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The Voting Rights Act at a crossroads

August 4, 2015 by Rick Hasen


(credit: Will Thomas)
(credit: Will Thomas)

This commentary is part of a blog symposium honoring the 50th anniversary of the Voting Rights Act. Other contributions come from Roger CleggKermit Roosevelt, J. Christian Adams and Brianne Gorod.


Fifty years ago this week, President Lyndon Johnson signed the Voting Rights Act, one of the most important pieces of civil rights legislation in the United States. The Act immediately boosted the voter registration rates of African-American voters in the South, who suffered decades of official discrimination in voting well after the passage of the Fourteenth and Fifteenth Amendments, which legally barred such discrimination. Later, as the federal government enforced the Act, and as Congress repeatedly renewed and strengthened it, the number of minority elected officials soared, and turnout rates continued to grow. Today, however, as some states pass new, restrictive voting laws, the Act’s continued vitality and relevance is in serious question, as the Supreme Court cuts back on the Act and as Congress fails to respond.


Consider, for example, the current trial in North Carolina over H.B. 589, a 2013 law the state passed which rolled back a number of voting protections. Among other things, the law imposed a strict voter identification requirement, eliminated same-day voter registration, cut back the number of days of early voting from 17 to 10 days, eliminated preregistration of 16- and 17-year-olds, and stopped counting ballots cast by voters in the wrong precinct, even if that happened because of poll worker error.


To begin with, North Carolina never could have passed such a law until 2013, because 40 of its counties used to be covered under Section 5 of the Voting Rights Act. That provision required states and jurisdictions with a history of racial discrimination in voting to get permission from the federal government before making any changes to their voting rules. To get permission, North Carolina would have had to demonstrate that its law would not make protected minority voters worse off. There is no way that H.B. 589, which rolled more restrictive voting practices into a single bill than I have ever seen, would have been precleared by the federal government.


But in 2013, the U.S. Supreme Court decided Shelby County v. Holder, holding that the formula to decide which states were subject to preclearance was based on outdated data, and therefore unconstitutionally exceeded Congress’s power to control state voting laws. Since that time, Republicans in Congress have objected to a new coverage formulas which could be tied to current conditions and satisfy the Court’s Shelby County standard. The demise of Section 5 freed North Carolina to pass H.B. 589.


Podcast: Voting rights on trial in North Carolina


Civil rights activists and the United States Department of Justice therefore are raising other claims, including claims under Section 2 of the Voting Rights Act, to try to block North Carolina’s law. Section 2 was very successful in requiring the creation of majority-minority voting districts, and it has led to a great increase in the number of minority elected officials in Congress, state legislatures, and on local government bodies. But so far Section 2 has not been successful in attacking “vote denial” claims, such as that brought in North Carolina, and there is a fair prospect that the Supreme Court, if it confronted the question, would hold that most vote denial claims fail to satisfy Section 2’s standards. And there is no good prospect Congress will strengthen Section 2 any time soon.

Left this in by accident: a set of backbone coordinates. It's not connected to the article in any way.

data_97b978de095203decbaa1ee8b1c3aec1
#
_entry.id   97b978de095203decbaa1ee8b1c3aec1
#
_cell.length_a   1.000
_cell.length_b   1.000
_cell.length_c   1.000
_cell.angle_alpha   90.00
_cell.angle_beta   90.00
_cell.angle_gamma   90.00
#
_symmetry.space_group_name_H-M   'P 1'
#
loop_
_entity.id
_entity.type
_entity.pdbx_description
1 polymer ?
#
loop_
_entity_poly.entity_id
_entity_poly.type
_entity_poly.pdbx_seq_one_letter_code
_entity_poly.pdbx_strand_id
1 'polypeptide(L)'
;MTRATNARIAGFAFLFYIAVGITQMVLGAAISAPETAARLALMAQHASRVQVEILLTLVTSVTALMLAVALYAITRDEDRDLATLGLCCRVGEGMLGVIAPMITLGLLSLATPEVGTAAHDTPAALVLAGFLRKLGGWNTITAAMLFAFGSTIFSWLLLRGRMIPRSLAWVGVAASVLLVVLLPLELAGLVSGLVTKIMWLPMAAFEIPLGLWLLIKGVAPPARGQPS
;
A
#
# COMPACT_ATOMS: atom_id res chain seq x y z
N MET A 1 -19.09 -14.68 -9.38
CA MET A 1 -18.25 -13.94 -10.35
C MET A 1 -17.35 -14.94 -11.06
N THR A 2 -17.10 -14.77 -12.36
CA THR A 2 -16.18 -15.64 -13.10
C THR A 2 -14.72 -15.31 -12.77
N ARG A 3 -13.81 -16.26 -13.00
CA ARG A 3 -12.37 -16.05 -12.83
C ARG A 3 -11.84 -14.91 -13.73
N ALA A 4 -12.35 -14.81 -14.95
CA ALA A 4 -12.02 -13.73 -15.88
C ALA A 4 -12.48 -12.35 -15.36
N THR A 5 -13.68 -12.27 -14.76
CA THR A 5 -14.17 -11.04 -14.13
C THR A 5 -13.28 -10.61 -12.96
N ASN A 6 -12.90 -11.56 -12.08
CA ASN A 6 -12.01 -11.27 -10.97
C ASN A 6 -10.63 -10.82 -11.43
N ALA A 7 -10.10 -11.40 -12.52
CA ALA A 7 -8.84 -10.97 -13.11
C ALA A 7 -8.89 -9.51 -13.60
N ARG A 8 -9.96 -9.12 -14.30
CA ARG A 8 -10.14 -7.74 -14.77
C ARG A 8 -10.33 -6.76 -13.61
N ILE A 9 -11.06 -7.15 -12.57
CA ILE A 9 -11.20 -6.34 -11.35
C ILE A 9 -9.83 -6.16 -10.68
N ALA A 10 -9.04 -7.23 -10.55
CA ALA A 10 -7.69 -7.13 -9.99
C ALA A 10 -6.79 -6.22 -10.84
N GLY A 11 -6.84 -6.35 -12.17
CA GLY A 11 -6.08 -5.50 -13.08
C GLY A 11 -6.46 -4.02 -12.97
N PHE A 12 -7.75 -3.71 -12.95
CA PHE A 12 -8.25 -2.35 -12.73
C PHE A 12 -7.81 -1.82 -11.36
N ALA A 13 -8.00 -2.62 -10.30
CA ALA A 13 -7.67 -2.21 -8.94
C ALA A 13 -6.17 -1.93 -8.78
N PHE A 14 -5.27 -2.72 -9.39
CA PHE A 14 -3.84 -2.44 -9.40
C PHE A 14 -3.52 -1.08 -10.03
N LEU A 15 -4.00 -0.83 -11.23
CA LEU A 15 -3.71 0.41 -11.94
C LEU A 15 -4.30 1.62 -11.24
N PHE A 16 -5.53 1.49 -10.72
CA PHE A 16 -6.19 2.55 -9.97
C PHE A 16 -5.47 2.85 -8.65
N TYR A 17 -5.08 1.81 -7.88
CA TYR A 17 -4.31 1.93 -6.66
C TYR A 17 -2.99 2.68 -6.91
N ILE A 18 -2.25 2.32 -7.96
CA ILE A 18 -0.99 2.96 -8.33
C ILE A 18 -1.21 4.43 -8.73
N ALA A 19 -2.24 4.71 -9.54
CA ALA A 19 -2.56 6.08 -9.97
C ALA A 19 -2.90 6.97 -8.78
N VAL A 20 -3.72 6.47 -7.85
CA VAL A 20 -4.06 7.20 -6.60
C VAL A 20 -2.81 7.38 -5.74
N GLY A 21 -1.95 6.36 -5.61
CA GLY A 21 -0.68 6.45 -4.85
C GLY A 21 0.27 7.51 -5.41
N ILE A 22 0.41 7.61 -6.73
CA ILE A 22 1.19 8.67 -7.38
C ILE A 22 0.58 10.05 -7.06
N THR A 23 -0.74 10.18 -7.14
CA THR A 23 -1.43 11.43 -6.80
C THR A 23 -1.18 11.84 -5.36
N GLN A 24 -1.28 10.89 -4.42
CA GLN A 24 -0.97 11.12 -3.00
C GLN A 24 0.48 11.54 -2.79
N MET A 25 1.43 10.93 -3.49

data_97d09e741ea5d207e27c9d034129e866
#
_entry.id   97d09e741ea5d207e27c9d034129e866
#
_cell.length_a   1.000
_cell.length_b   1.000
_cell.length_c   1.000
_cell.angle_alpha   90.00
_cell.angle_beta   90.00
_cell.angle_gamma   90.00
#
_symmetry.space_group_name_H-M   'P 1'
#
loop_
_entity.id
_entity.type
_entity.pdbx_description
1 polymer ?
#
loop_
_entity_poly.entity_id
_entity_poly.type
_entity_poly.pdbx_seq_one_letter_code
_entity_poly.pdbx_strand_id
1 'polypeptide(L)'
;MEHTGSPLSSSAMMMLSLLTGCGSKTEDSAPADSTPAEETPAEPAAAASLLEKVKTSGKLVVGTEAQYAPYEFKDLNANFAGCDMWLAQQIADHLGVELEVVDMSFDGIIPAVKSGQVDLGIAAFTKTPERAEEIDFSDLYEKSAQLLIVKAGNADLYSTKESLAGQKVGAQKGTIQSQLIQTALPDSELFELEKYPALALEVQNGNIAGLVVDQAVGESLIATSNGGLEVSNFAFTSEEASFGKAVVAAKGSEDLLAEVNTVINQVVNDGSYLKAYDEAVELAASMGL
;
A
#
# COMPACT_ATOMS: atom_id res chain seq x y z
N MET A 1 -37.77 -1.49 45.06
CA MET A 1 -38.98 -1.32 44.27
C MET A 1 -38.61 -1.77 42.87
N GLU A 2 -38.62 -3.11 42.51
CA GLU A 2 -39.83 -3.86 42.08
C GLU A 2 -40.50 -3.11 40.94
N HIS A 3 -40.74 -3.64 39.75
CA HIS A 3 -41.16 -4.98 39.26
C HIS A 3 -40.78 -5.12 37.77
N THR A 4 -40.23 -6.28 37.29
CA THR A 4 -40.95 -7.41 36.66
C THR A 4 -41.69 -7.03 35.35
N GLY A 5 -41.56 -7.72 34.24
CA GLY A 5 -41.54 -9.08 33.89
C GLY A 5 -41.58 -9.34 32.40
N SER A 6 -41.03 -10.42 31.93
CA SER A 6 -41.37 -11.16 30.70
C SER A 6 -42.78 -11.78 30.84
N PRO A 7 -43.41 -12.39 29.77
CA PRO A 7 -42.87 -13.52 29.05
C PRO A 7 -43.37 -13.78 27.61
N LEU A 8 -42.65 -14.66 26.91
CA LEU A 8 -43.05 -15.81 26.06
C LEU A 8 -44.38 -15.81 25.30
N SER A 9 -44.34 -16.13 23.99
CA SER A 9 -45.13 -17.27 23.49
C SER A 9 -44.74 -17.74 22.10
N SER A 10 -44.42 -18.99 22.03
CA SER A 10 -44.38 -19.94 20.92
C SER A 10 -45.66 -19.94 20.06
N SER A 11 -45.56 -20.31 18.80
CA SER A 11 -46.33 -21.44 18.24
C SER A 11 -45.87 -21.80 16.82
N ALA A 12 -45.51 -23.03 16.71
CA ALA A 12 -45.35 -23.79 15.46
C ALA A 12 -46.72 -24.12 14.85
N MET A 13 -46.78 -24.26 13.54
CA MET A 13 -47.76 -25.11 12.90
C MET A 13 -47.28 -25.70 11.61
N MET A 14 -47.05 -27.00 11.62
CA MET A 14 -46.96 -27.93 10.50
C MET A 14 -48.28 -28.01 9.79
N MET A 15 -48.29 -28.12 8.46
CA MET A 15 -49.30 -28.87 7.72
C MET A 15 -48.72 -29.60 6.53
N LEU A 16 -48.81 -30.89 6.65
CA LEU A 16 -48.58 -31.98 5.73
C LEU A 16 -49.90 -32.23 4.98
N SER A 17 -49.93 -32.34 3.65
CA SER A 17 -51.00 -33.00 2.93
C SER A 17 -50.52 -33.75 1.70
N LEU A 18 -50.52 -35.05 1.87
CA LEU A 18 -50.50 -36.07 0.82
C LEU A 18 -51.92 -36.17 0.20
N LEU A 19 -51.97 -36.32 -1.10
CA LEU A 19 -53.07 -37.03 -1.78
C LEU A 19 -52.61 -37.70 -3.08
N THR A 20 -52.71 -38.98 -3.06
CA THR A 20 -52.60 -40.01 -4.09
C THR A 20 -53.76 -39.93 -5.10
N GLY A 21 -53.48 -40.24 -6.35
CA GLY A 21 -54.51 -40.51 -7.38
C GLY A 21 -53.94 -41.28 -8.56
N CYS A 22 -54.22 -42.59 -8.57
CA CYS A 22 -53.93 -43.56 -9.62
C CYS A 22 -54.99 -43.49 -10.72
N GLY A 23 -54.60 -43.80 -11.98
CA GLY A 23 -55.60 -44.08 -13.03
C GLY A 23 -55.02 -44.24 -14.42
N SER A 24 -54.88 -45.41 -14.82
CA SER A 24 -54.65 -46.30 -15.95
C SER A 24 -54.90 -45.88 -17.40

That’s too bad, because it appears that North Carolina had no good reason for passing H.B. 589. Good social science evidence shows that such laws are unnecessary to prevent voter fraud or instill confidence in the electoral process, the two reasons the state has put forward for its law.


The real reason North Carolina passed this law was to help Republicans get elected in the state. It is no coincidence that the expansion of voting rights in North Carolina happened when Democrats were in office and contracted when Republicans took over the state government. Both Democrats and Republicans believe that making it easier to register and vote will help those voters who tend to vote Democratic—especially those voters protected by the Voting Rights Act.


In short, the Voting Rights Act has been a tremendous success in securing minority voting rights. It is an accomplishment all Americans should applaud. But the Act is in need of a major upgrade, and Republicans in Congress, who once strongly supported the Act, are ignoring the call.


Richard L. Hasen is Chancellor’s Professor of Law and Political Science at UC Irvine School of Law and author of the forthcoming book, Plutocrats United: Campaign Money, the Supreme Court, and the Distortion of American Elections. He writes at and is @rickhasen on Twitter.


Editor’s note: Commentaries appearing on Constitution Daily reflect the opinions of their authors, and not those of the National Constitution Center.


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